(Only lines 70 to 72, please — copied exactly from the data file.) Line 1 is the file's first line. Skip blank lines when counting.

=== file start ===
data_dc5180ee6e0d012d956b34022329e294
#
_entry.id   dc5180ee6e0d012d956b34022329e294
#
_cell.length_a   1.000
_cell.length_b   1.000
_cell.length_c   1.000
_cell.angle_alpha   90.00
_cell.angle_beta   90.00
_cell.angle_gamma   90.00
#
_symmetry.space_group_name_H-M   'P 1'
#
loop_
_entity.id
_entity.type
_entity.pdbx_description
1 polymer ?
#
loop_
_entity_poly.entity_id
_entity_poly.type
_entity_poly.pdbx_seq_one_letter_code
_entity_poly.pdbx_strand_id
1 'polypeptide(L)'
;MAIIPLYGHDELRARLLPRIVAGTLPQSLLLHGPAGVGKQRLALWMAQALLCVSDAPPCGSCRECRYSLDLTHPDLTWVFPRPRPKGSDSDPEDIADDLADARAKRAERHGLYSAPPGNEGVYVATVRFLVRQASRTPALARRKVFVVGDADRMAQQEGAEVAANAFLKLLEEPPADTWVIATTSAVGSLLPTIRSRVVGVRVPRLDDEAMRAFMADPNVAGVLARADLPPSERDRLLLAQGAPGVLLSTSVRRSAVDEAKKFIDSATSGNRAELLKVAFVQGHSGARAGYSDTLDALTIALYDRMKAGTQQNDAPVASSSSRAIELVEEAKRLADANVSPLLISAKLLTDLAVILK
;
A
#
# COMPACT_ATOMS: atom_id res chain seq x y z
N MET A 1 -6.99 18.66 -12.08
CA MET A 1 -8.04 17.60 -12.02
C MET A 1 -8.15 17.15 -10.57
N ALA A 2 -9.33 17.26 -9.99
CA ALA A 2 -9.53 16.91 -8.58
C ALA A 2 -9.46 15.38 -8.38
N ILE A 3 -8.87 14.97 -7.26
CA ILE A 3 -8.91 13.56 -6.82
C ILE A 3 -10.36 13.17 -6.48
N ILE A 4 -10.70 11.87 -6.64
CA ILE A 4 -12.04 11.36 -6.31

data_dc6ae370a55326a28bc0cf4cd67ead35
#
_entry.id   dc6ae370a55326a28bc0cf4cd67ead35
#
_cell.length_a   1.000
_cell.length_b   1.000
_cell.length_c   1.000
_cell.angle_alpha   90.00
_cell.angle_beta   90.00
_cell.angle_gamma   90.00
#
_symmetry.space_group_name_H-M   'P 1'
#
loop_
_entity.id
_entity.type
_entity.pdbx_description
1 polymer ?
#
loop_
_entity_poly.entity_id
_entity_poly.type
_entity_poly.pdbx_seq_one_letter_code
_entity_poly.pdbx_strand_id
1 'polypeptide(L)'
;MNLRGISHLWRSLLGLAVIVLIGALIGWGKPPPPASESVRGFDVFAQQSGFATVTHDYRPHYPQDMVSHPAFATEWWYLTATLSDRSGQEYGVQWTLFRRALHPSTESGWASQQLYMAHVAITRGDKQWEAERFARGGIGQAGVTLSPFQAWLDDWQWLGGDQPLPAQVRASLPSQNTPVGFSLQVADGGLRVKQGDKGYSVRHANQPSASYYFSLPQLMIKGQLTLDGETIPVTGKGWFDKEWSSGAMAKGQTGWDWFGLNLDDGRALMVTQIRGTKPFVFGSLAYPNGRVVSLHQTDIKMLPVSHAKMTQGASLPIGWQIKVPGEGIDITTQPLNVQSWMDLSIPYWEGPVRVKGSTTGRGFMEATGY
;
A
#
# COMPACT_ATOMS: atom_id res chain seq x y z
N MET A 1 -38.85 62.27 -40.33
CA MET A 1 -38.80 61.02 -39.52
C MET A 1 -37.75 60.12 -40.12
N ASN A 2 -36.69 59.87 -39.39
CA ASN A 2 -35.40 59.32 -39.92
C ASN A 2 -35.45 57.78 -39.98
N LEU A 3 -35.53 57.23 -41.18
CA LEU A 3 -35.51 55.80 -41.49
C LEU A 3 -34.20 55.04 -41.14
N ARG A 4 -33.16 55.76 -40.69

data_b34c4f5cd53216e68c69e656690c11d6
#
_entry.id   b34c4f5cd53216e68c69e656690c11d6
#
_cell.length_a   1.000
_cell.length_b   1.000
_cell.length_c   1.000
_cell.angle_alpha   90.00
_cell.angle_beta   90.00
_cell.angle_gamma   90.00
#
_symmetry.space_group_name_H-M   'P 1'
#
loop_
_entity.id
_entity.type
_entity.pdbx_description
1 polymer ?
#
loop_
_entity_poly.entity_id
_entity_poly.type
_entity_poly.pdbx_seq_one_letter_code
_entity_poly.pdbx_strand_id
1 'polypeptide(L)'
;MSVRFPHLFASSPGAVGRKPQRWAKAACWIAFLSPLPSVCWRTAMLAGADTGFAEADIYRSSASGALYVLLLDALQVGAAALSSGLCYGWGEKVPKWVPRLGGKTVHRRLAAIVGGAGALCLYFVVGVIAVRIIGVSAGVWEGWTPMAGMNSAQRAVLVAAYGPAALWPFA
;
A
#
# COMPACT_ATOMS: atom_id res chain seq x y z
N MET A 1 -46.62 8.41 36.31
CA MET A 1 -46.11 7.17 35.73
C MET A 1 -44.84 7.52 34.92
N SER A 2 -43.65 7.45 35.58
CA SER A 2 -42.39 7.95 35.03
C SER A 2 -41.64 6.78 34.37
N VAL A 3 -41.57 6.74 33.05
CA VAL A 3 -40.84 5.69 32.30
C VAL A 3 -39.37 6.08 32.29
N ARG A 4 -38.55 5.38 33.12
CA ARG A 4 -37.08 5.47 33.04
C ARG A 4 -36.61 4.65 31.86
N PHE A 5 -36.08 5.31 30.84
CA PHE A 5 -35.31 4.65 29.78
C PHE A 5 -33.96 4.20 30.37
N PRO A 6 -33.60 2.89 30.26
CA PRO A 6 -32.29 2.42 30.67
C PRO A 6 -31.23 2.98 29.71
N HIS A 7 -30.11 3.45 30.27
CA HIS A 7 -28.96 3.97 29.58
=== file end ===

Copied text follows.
#
# COMPACT_ATOMS: atom_id res chain seq x y z
N MET A 1 -38.85 62.27 -40.33